In yesterday’s grain analysis “Don’t get caught in the basis bubble”, I discussed the issues around overseas values plummeting. Overnight there was a small correction, albeit remaining very close to contract lows.

In figure 1, the APW1/CBOT basis is displayed from 2016 to present. As we can see our premium over Chicago increased dramatically during the second half of last year as drought bit hard. These level smashed all prior records.

As we can see, the basis level has dropped dramatically in the post-harvest period. If we get an average harvest the basis level will converge back with new crop pricing; at a level closer to historical ranges. The basis has saved our pricing, but there is limited chance of these levels being around during harvest (unless we have a drought).

Nationals senator Barry O’Sullivan, caused uproar in China with comments related to biosecurity:

there’s a bigger chance of us having a biosecurity breach by some bloody old Chinaman who brings in his favourite sausage down the front of his undies

It’s clearly not a great idea to insult the countries most important trading partner. There are rumors that this comment and festering tensions could lead to barley being impacted with an anti-dumping tariff in the coming month.

It is reported that the port of Dalian has banned imports of Australian coal which could be a symptom of deteriorating trade relations. The A$ dollar was under some pressure as the market digested the information. At present Dalian only receives <2% of Australian coal exports, however coal exports remain Australia’s most valuable export, and contagion to other ports would have a dramatic negative impact on the economy.

In 2018 it was widely expected that rate rises would commence in 2019. There are now forecasts of not one but two interest rate cuts in 2019. These two cuts (predicted at 0.25%) will reduce interest rates to 1%. The current record low rate of 1.5% has been held since August 2016 (figure 2).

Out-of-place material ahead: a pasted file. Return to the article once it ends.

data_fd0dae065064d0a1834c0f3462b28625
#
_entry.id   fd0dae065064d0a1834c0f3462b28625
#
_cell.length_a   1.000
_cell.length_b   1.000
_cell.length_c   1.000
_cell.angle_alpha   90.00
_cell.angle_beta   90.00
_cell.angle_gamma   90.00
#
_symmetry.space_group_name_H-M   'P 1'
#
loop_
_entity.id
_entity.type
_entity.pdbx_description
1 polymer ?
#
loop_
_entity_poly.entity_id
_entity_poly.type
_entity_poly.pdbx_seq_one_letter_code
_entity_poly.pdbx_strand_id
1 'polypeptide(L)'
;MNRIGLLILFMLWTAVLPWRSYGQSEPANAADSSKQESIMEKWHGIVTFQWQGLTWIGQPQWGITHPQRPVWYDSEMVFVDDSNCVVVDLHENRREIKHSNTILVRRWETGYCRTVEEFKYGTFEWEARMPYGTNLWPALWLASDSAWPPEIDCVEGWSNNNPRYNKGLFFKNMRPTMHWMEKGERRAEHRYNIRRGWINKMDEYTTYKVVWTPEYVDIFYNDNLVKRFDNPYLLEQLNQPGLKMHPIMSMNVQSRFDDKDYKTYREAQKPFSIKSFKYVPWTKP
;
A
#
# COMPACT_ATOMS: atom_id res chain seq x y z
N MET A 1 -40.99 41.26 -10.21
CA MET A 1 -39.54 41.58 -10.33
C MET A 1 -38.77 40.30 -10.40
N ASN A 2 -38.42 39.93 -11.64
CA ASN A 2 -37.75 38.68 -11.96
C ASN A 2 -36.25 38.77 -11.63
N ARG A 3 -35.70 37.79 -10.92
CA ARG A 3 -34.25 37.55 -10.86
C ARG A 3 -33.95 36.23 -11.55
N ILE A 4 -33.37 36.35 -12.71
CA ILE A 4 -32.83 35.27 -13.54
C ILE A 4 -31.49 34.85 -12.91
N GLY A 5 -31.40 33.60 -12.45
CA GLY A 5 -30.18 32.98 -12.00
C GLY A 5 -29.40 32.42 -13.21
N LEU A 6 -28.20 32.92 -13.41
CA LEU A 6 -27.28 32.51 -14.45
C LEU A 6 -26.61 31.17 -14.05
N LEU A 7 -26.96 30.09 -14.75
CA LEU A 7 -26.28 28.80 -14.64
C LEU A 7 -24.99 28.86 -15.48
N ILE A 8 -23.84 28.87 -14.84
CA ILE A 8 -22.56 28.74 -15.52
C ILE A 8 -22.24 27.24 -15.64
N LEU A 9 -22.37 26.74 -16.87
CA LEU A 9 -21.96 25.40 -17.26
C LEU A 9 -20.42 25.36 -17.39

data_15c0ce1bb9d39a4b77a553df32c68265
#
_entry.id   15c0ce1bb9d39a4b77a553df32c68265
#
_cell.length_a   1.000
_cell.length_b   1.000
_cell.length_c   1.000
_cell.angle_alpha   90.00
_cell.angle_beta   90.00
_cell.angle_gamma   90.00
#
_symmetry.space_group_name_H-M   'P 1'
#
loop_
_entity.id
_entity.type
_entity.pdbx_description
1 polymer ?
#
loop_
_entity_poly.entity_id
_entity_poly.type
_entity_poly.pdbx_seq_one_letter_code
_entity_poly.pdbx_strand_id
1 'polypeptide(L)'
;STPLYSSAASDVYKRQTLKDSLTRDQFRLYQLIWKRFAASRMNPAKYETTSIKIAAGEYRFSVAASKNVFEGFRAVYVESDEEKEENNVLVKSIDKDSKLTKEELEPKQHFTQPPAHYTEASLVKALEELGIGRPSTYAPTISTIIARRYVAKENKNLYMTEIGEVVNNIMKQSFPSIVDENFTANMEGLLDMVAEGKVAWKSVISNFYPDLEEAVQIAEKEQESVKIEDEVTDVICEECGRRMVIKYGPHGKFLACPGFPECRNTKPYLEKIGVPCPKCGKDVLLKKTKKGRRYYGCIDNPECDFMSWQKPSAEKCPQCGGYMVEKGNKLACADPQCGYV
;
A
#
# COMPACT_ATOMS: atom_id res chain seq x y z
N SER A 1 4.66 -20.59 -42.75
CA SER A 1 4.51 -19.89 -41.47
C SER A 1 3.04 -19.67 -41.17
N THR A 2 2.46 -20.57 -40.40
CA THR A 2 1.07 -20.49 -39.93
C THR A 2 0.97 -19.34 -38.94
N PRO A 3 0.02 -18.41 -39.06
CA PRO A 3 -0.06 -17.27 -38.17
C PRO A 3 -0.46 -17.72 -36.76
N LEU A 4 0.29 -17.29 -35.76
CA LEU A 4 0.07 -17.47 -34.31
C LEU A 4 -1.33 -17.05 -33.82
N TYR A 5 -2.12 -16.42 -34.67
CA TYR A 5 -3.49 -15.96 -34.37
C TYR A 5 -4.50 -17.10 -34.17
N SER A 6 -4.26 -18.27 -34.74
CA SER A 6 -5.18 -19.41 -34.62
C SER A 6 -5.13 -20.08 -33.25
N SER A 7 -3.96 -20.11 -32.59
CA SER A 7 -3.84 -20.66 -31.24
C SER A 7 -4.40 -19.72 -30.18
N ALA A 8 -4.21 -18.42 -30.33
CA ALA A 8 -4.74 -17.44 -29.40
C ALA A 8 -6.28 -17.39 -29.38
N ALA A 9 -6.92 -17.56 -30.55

A reduction in interest rates will lead to a fall in the A$ which will benefit exports but will increase the cost of our import requirements. If the rates are passed on, it will provide cheap money for investment purposes.

What does it mean/next week?:

The world looks towards the northern hemisphere weather. At present conditions are good, and in places excellent.

However there is still ample time for disasters to occur.

Signs of tightening supply

A nice lift in prices across the board for all NLRS reported categories of lamb and sheep along the East coast this week, as saleyard throughput figures suggest supply is on the wane. The Eastern States Trade Lamb Indicator (ESTLI) gaining over 3% to close at 665¢/kg cwt.

Prices lifted between 1-6% on the week, with Restocker Lamb the worst performer of the bunch managing a meagre 5¢ lift to close at 646¢ (Figure 1). In contrast, East coast mutton was the standout jumping 6.4% to finish the week at 415¢/kg cwt.

East coast lamb yarding levels provide a clue to the current price behaviour. Throughput has eased 27% from the week prior to see the 2019 trend dip below the normal range for the first time this season with less than 135,000 reported through the saleyard last week. Indeed, since the start of the year average weekly lamb throughput levels have been running 14% below the five-year trend (Figure 2).

East coast sheep yardings posted a dive of a similar magnitude too, registering a 29% drop week on week. Despite the reduced sheep numbers, weekly levels remain just within the normal range at around 75,000 head as above average weekly NSW sheep throughput stems the broader east coast decline in sheep numbers (Figure 3).

Since the start of 2019, average weekly sheep throughput in NSW has been running 14.5% above the five-year average level. In contrast, Victorian sheep yarding levels have been trending 9% below the five-year average, while South Australian sheep throughput has been 20% softer than the seasonal average.

Next week:

There is nothing of note in terms of rainfall on the BOM weekly forecast for sheep and lamb rearing regions, but the dwindling supply is probably enough to keep prices sustained as we head toward Autumn.